Wednesday, December 8, 2010

The secrets of the adobe, Las Tunas Adobe

This door is found on the floor of the room that is next to the kitchen in the Las Tunas Adobe. As you can see by the bit of shoe that made it into the picture the door is long and somewhat narrow. What you can't see is that it is in the room that is next to the kitchen. The question "why" came
to my mind and to the mind of all the others that were lucky to tour the adobe.
This was the first of many,
many questions that came up as we took the informal tour.

It bears mentioning that the Las Tunas Adobe that the original adobe was constructed in 1776. And that it was the home of the first padres that were actively involved with the development of the San Gabriel Mission. And that Rancho San Pascual evolved as a result of the mission.

The current owners, Karen and Steven Cranston, generously opened their home so that a small group of us might have a chance to go through the adobe. It was great fun.

Because the adobe is a sort of accumulative house - having 23 rooms - it was easy to lose a
sense of direction. Karen shared tha some of her grandbabies would get "lost" up until they were 6 or 7 years old. Touring the house it was easy to understand how this could happen.

This last picture is the real kicker. I've modified the image ever so slightly to emphasize the feel.

The first picture is the door that leads to a basement. This door, complete with immensely heavy lock, is found at the bottom of the steps that lead to the basement. The idea may be that this was a door that either led to a tunnel to the San Gabriel Mission. Whatever its purpose there is no missing that this was a lock that served to keep someone out of the adobe.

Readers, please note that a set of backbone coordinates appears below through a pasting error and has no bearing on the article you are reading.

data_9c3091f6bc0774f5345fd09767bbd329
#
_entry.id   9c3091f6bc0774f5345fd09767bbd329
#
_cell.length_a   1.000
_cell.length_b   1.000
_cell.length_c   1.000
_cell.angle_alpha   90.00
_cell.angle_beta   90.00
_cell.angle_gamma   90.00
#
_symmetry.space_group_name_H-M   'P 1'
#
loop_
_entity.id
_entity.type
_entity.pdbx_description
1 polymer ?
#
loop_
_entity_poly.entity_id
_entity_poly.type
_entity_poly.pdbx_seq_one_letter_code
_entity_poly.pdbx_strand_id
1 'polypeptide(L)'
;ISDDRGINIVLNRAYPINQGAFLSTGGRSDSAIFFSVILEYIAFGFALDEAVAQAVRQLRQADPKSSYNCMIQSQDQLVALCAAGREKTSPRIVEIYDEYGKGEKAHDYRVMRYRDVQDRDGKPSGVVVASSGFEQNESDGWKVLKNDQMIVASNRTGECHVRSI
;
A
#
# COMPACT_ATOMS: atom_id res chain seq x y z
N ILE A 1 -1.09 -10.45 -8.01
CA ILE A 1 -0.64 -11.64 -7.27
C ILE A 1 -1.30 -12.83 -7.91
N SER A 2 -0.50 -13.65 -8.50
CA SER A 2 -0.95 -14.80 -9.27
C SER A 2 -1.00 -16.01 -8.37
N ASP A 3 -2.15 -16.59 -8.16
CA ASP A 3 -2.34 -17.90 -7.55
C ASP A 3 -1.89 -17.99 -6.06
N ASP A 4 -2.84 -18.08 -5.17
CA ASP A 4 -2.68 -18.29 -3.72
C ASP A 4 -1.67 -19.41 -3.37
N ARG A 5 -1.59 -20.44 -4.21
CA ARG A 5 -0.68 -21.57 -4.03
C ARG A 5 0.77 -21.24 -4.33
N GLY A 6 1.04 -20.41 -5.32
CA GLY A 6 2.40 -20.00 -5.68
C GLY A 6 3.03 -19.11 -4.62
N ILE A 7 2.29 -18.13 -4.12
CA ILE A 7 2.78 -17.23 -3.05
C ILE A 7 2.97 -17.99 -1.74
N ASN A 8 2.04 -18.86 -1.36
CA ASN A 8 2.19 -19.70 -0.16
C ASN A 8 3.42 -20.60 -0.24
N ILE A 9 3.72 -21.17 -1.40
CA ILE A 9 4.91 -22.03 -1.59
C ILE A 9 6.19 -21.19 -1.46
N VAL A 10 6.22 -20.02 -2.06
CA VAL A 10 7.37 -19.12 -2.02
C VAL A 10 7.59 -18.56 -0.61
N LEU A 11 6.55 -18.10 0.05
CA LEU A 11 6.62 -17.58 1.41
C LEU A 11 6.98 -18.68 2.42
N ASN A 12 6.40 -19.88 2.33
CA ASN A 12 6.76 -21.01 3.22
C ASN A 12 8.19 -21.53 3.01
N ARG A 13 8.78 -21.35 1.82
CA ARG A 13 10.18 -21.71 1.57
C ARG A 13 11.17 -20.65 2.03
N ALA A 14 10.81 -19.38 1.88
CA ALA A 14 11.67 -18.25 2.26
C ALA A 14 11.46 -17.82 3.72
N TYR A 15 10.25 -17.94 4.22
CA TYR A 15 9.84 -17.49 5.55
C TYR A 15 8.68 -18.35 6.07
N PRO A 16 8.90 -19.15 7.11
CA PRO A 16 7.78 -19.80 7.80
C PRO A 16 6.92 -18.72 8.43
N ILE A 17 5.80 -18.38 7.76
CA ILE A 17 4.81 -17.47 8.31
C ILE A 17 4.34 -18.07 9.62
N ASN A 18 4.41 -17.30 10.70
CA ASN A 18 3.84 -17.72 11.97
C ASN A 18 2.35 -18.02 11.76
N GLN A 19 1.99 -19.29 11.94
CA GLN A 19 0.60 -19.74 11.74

It like so many other historical items from our local history remains intriguing; worthy of more exploration. In the meantime I can't help but think how lucky we were to explore the architecture that presents the past that is unique to our geographical area and experience.


  1. I'm so glad you got to see inside this place. Just today I've been out photographing and exploring the early Native American presence in our area, during the Mission time and before. I didn't know about the Las Tunas adobe, but obviously I should.

  2. John Kielbasa has a fine book with information about adobes. If you do more research on the adobe the fuller name is Rancho Las Tunas Adobe. I'm looking forward to learn more about your current work. Sounds really interesting.